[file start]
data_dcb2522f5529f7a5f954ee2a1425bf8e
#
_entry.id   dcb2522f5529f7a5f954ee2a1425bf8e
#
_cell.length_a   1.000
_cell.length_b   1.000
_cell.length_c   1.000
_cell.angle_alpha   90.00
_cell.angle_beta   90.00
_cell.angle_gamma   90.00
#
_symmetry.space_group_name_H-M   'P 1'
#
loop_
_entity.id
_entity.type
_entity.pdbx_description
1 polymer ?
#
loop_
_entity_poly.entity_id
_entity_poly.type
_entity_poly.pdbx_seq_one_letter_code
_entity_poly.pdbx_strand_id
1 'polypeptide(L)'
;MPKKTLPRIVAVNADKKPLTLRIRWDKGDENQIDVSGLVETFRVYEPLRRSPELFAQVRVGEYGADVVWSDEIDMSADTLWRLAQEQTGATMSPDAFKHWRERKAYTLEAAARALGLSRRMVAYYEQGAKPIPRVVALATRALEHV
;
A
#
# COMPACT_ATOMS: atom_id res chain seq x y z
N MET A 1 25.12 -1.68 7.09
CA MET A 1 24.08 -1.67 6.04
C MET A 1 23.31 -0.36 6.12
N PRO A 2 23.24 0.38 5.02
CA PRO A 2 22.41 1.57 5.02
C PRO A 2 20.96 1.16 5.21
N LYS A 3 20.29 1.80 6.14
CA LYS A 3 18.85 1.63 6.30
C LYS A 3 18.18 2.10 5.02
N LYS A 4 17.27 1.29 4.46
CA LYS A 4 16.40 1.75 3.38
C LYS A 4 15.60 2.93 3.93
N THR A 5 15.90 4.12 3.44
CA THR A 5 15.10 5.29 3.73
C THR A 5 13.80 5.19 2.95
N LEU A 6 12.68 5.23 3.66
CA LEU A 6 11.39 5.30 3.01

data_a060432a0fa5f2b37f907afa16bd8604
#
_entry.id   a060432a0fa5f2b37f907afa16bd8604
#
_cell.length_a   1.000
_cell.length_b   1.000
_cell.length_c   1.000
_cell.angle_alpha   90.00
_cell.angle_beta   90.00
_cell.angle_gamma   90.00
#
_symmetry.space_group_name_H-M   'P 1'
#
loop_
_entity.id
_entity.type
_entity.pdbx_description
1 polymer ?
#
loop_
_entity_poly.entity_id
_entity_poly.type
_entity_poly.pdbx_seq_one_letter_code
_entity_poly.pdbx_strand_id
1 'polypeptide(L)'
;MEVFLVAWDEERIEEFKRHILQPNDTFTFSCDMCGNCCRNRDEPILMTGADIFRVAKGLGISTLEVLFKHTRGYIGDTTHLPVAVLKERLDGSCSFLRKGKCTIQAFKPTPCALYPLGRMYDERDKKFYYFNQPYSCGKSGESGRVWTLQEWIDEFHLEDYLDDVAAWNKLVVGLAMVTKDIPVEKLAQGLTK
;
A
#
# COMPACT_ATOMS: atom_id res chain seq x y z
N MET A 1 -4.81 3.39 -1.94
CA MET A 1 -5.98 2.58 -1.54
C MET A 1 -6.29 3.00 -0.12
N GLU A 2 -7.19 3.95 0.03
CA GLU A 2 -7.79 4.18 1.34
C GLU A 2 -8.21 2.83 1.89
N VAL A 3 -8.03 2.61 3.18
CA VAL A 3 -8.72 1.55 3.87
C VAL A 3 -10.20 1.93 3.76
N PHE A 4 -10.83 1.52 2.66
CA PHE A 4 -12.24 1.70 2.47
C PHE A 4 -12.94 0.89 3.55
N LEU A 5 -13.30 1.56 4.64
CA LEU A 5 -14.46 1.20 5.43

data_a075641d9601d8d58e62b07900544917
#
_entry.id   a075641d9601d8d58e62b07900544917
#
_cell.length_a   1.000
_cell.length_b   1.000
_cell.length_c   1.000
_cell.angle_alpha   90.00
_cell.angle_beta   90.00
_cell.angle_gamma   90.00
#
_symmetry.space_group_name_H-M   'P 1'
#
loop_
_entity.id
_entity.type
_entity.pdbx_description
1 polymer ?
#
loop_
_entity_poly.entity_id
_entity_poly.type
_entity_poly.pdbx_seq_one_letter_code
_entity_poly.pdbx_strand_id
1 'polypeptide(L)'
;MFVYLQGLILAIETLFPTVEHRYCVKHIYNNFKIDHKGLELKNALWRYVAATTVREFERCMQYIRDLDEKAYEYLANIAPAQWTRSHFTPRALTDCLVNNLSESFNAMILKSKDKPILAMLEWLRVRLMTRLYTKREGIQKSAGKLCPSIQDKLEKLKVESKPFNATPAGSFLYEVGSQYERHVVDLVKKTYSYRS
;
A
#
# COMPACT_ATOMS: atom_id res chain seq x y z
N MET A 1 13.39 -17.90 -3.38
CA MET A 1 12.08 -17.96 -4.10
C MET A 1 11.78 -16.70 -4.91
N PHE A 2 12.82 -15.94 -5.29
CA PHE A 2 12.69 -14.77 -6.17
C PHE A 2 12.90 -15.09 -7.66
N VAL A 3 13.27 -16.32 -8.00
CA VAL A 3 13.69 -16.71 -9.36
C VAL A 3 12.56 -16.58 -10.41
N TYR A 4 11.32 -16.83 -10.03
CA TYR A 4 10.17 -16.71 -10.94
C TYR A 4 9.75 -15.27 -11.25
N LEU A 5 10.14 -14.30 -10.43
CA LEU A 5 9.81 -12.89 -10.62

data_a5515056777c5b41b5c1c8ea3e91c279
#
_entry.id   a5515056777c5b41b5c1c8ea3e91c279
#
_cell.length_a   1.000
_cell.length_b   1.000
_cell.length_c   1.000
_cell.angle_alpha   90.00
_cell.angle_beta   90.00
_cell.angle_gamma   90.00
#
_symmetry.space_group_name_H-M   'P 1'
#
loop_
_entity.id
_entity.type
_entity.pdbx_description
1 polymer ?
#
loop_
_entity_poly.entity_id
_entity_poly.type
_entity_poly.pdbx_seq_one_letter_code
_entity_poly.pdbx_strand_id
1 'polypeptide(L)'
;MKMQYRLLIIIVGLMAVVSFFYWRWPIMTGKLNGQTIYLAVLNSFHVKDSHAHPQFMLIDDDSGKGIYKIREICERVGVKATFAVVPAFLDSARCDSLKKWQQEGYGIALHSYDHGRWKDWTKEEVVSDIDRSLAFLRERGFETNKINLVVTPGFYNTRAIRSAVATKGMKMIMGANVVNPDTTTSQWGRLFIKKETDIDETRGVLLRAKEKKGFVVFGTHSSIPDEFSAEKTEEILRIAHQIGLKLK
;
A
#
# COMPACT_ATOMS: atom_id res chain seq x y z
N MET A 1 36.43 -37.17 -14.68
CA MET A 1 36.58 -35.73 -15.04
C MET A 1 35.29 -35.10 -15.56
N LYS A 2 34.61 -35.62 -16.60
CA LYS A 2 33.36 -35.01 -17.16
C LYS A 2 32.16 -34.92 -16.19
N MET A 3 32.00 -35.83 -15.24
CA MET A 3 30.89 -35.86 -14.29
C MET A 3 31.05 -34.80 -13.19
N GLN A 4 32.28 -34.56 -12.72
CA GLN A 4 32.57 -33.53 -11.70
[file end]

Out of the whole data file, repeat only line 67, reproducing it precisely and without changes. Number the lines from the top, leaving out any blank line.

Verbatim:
loop_